Part of Thermo Fisher Scientific
22 August 2009
New Oxoid media allow quick and easy identification of Cronobacter species (formerly Enterobacter sakazakii)
We have introduced two new culture media for the fast and reliable identification of Cronobacter species (formerly known as Enterobacter sakazakii) from food and environmental samples.
The ongoing development of a new horizontal CEN-ISO standard method for the detection of Cronobacter species by the ISO/TC 34, SC9 Ad hoc group for E. sakazakii, addresses issues such as the scope of the method, reliability of identification criteria and improvements to the media1. In anticipation of these future needs, Oxoid has launched Cronobacter Screening Broth (product code CM1121) and Chromogenic Cronobacter Isolation Agar (product code CM1122).
“We made our new Cronobacter media at the request of ISO/TC 34, SC 9, for the evaluation of the new horizontal ISO Standard for the isolation of Cronobacter spp. from food. This was announced at the first International Cronobacter Conference held at University College in Dublin in January 2009,” comments Patrick Druggan, R&D Group Manager at Oxoid. “With the development of these new media, we are anticipating the needs of food manufacturers and offering valuable additions to our food culture media range.” he concludes.
The Oxoid range also includes media that conform to current ISO requirements (ISO/TS 22964: 2006). This ISO method, which incorporates the use of buffered peptone water (CM1049), modified Lauryl Sulphate Tryptose Broth (CM1133 and SR0247) and Enterobacter sakazakii Isolation Agar (CM1134), allows the presumptive identification of Cronobacter spp. in just 72 hours, unlike the previous recommended method which could take up to seven days.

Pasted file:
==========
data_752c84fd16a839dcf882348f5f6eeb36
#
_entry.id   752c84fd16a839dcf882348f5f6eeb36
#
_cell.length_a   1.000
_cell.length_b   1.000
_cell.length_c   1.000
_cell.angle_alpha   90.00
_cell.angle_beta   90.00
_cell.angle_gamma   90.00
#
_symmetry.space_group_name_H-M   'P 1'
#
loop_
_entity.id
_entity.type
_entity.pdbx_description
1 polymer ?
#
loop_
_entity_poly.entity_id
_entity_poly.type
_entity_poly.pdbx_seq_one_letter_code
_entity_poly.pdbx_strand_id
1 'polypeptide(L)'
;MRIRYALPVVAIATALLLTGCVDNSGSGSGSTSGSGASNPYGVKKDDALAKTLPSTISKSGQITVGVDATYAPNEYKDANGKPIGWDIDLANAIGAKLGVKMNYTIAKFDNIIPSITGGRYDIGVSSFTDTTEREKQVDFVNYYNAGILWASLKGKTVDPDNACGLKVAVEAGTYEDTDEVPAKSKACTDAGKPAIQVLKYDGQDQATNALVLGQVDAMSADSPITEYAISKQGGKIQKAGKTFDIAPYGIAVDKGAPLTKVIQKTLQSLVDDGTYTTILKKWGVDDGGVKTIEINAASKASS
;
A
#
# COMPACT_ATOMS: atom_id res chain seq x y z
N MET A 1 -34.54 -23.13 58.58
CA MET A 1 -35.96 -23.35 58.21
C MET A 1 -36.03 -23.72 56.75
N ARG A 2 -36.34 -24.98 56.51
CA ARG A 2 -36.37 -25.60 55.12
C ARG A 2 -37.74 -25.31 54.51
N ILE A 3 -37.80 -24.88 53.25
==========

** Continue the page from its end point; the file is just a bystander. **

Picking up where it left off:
Oxoid Cronobacter media form part of the extensive range of ISO compliant media for food and environmental testing available from Oxoid. For further information, speak to your local Oxoid representative, telephone +44 (0) 1256 841144, or email firstname.lastname@example.org
Cronobacter species (formerly Enterobacter sakazakii) have been implicated in outbreaks of disease in premature infants, causing sepsis, meningitis and necrotising enterocolitis. Neurological damage can be permanent, and the death rate is reported to be as high as 40-80%2.
Cronobacter spp. have been isolated at low levels from powdered infant formulae. The organisms’ high tolerance to desiccation provides a competitive advantage in the dry environments of milk powder factories, increasing the risk of product contamination3.